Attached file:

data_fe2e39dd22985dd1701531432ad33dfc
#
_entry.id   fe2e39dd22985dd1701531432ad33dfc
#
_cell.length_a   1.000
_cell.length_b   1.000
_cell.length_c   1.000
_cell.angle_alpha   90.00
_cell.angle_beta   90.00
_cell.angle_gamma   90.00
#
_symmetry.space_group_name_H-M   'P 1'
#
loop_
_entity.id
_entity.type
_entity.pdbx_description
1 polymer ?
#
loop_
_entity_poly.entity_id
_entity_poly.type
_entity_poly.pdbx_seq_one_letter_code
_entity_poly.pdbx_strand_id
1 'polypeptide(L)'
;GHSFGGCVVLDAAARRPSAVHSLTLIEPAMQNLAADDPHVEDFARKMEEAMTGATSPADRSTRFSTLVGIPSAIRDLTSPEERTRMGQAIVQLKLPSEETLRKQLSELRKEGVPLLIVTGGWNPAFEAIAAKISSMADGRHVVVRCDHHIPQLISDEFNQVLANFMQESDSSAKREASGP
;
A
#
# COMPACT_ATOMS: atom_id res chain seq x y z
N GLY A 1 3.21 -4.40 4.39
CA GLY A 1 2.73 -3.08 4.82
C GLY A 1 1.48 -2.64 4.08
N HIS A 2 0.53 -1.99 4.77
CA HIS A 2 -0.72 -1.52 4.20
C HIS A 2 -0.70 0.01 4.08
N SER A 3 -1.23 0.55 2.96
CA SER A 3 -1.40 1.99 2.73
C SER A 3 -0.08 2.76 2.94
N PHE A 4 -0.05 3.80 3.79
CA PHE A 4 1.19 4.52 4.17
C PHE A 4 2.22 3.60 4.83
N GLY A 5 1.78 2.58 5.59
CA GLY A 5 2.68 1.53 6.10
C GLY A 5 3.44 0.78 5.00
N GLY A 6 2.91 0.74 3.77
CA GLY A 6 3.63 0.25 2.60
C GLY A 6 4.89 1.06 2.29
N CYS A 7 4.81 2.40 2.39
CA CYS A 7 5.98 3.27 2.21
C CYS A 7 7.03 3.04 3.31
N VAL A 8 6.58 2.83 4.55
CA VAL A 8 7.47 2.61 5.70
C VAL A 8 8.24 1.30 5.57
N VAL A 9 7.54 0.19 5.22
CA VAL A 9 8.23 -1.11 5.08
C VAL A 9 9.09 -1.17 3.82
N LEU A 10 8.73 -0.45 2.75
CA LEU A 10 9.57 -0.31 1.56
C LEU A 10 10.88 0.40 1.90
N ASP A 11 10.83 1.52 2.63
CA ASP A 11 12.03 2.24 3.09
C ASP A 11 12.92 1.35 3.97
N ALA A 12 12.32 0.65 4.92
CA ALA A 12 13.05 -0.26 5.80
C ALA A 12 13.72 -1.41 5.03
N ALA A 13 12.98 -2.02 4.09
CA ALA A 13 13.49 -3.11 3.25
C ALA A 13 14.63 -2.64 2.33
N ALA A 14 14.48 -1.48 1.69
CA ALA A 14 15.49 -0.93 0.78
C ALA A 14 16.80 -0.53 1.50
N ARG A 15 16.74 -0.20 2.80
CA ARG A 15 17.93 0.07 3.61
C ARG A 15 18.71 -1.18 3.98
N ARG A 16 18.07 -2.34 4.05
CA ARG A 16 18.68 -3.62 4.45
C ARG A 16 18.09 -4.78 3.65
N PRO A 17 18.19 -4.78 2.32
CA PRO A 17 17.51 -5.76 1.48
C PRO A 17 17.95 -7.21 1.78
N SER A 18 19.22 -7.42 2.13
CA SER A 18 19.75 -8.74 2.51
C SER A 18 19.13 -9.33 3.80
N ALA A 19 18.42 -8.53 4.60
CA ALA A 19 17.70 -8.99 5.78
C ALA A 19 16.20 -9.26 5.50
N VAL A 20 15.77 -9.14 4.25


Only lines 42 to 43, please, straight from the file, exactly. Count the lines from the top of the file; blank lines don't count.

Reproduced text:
C PHE A 4 2.22 3.60 4.83
N GLY A 5 1.78 2.58 5.59